Bob Saget’s widow, Kelly Rizzo, continued to share insight into her late husband’s kind, loving personality and opened up about her own grief in interviews that aired Thursday on NBC’s Today show and ABC’s Good Morning America.
Saget death at the age of 65 was announced on Jan. 9 after authorities confirmed the actor and comedian was found unresponsive in a room at The Ritz-Carlton Orlando, Grande Lakes, last Sunday. Information on the cause of death has not been released.
After the shocking news that he had died, Saget was mourned by many in Hollywood, including John Mayer, Jimmy Kimmel and the Full House cast, many of whom reflected on Saget’s deep kindness and love for other people.
And Rizzo told Today‘s Hoda Kotb in a remote interview that the Full House alum was “still the same” when not on camera.
“He was there to just enjoy life. And he just wanted to make people feel good. I mean if we went to a restaurant, he would talk to all of the waiters, the waitresses. He knew all the hosts. Everybody knew him and loved him,” she said.
She also said that because Saget “knew how hard life can be” given he went through “so much in his life,” he believed in spreading the message to “treat everybody with kindness.” “And so he always was just so kind and loving to everybody. He was just the best man I’ve ever known in my life. He was just so kind and so wonderful, and everybody that was in his life knew it. And even anybody that would just casually meet him was like, ‘Wow, this is a special guy,’ ” she said.
Some of Saget’s friends have recalled how he made a point of telling them he loved them, which Rizzo confirmed.
“He put it all out there,” she said. “Anyone he met and even spent any time with at all, he told them he loved them endlessly and tirelessly. And that was his entire message. If you knew Bob, and he loved you, you knew it. There was never, ever a doubt in your mind.”
Rizzo recalled how at the small, intimate funeral that was held last Friday, many of those in attendance told her they had spoken to Saget just a week before he died.
“I’m like, ‘How did he have the time to talk to everybody and tell everybody that he loved them all the time?’” Rizzo said. “I knew that that’s how it was ’cause he told me 500 times a day, but there was not one person out there that doubted his love for him.”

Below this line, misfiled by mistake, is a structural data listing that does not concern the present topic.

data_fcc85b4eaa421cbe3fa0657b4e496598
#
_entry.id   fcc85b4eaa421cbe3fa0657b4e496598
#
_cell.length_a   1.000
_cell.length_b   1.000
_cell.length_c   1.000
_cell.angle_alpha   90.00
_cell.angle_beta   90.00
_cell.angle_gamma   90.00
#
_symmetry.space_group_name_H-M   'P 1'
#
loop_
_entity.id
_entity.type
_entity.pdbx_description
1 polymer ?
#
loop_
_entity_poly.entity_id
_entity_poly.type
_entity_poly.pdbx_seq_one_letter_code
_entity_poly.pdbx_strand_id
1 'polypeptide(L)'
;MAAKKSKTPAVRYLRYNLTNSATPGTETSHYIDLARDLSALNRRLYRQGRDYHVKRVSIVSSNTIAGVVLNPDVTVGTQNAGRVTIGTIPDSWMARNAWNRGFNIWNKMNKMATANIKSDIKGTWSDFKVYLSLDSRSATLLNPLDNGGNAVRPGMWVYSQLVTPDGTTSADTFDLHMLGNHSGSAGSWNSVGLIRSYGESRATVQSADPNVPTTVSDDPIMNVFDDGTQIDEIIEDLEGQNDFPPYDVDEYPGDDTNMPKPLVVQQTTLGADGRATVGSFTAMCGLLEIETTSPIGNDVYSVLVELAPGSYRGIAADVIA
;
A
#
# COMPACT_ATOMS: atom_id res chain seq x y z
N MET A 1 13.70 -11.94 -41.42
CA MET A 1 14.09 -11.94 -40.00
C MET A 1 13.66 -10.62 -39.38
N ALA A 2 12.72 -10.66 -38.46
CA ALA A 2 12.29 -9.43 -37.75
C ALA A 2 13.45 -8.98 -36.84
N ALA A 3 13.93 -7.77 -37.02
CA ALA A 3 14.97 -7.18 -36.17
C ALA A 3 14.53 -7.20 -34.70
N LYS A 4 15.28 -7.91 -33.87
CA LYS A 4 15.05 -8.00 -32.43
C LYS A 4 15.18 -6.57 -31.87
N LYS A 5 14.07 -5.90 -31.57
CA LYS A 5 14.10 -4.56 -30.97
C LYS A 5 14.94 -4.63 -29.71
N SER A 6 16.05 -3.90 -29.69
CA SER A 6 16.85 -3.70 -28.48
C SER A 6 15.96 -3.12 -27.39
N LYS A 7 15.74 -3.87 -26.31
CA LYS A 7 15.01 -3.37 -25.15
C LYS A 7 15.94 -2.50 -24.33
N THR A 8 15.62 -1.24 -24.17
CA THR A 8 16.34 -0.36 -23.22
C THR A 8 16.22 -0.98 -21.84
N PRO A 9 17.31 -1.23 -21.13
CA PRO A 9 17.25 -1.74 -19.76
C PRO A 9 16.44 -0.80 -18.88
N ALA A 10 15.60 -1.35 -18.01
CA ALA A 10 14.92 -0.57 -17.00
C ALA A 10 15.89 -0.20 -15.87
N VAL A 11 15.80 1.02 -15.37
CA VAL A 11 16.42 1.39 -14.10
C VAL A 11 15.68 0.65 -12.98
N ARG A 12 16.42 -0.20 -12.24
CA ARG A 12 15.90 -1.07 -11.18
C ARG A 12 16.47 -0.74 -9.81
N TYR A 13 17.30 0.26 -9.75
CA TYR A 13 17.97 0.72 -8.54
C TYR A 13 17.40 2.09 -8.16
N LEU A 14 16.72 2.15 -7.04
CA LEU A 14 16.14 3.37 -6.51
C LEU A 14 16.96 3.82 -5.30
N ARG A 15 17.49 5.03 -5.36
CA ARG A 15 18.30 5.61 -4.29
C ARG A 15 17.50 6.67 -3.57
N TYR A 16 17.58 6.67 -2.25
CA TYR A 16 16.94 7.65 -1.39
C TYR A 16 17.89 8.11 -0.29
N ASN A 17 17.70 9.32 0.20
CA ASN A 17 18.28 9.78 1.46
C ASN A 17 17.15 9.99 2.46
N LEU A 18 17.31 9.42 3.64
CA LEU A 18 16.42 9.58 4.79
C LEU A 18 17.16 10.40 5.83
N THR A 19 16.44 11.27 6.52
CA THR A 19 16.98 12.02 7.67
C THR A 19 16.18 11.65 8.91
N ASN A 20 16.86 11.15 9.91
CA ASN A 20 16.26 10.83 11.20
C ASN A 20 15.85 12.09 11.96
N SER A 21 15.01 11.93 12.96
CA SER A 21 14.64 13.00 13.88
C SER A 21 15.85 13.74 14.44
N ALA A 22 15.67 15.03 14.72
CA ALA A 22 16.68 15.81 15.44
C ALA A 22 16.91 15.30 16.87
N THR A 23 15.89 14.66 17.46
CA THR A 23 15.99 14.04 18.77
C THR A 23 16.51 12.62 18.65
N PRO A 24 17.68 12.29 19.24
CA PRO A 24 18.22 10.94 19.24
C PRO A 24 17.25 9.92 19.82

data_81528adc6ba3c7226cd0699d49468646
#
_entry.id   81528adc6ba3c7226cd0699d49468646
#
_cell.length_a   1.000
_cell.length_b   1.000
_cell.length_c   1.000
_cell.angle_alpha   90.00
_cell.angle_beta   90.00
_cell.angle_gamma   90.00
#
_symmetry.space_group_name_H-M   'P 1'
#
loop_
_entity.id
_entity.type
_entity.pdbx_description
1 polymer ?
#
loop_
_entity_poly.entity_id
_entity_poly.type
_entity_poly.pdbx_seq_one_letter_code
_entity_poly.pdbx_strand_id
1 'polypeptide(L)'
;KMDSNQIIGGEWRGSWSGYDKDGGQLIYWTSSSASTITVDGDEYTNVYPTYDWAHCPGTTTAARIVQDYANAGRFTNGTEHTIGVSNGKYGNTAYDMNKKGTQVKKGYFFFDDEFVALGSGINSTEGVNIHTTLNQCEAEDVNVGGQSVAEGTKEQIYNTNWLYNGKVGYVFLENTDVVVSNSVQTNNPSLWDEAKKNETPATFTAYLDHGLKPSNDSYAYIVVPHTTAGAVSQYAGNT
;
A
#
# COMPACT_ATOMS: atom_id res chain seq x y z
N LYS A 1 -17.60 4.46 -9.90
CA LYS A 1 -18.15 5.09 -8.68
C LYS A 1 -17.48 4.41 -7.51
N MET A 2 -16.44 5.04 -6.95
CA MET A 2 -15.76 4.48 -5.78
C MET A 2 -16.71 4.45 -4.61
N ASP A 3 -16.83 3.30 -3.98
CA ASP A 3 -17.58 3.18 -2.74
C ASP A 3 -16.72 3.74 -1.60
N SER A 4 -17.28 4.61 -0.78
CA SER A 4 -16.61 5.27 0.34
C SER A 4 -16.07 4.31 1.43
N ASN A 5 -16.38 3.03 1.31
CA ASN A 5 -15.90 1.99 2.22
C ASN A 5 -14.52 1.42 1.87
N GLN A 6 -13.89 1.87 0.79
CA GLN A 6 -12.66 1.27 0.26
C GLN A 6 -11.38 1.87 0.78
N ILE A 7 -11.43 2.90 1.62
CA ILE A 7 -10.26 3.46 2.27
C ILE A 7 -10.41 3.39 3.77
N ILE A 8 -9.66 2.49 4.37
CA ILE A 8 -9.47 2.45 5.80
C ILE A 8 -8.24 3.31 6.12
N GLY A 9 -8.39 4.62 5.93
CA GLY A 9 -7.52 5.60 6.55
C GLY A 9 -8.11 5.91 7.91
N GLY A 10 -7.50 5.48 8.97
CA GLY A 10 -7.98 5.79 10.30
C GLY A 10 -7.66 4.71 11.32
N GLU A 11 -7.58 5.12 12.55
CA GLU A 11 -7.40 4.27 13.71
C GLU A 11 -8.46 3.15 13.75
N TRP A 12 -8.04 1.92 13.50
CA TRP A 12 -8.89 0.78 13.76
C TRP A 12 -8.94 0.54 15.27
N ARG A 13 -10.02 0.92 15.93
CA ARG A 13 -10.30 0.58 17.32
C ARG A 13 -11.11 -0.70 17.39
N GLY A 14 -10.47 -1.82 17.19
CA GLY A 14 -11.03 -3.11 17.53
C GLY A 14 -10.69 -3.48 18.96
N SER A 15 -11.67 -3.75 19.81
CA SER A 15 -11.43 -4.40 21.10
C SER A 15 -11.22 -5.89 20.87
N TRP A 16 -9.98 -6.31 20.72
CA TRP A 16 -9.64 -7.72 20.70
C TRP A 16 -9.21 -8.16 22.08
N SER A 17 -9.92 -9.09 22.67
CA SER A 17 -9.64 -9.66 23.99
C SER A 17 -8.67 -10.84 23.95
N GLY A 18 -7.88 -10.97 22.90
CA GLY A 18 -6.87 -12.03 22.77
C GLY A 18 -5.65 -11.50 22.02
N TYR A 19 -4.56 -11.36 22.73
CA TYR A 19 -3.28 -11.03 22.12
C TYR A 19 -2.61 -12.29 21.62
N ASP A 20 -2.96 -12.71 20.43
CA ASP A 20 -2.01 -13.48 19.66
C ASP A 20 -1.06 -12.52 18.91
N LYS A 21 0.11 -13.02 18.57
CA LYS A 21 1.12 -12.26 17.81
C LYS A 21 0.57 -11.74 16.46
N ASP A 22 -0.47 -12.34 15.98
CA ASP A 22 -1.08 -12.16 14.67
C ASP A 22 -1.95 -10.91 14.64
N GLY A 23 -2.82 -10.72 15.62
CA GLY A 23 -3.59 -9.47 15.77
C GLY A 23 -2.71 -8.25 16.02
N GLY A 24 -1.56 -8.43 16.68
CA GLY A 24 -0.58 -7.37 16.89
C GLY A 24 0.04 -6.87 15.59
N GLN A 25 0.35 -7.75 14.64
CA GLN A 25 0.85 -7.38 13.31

Two days after the funeral, Rizzo shared a tribute to Saget on Instagram. “My sweet husband,” she wrote. “After much reflection this week, I’m trying, really trying, to not think I was robbed of time. But instead to think: How lucky was I that I got to be the one to be married to THE MOST INCREDIBLE MAN ON EARTH.” America’s Funniest Home Videos, which Saget hosted before leaving in 1997, also paid tribute to the late comedian last Sunday.
Saget’s final messages to Rizzo, on the phone and via text, were “all love,” she said.
“I think I said, ‘I love you dearly,’ and he said, ‘I love you endlessly,’” she recalled of their final conversation. “I said, ‘I can’t wait to see you tomorrow.’”
In her sit down with GMA‘s T.J. Holmes, she added that she had spoken to him after his final comedy show, while he was on his way back to his hotel and “just was telling me what a wonderful show he had and how it was so amazing.”
“He was happy and just loving what he did,” she added. “It made him so happy to just bring laughter to people.”
Their final text exchange, she said, was, “I love you so much” and “I can’t wait to see you tomorrow.”
Rizzo also opened up about her own grief, saying that everything reminds her of him, something that she found both sad and beautiful.
As for how she was doing the day of those interviews, she told both outlets she’d gotten to a point where she couldn’t cry anymore.
“Today’s a little bit — there’s a little bit more of a sense of calm,” she said on Today. “I think you get to a point where your body will just physically not let you cry anymore, or at least all day.”
Whether that “calm” is her coming to terms with Saget’s death or she’s “just numb,” she said she wasn’t sure: “I can’t tell what it is right now.”
On GMA she recalled being in “complete sadness and shock and utter disbelief” when she learned he had died.
When Holmes asked if Saget was dealing with any private health struggles, Rizzo pointed to his final Instagram post where he said he felt like he was 26, adding that a recent bout with COVID-19 was “not anything serious” and he was doing “great.”
The final episode of Saget’s podcast Bob Saget’s Here for You also dropped this week, with Bill Burr sharing an intro to what he called the “perfectly named” program.
“That guy really was there for everybody,” Burr said. “Just truly one of the funniest human beings I ever met and also one of the nicest. He was as funny as he was nice.”
“I absolutely love the guy and am in shock that he’s no longer with us, but I am just so thankful to have met him, to have known him,” he added. “He just was the greatest guy ever.”
During the episode, Saget spoke to Margaret Cho about her upcoming projects and they shared similar auditioning experiences and love of stand-up.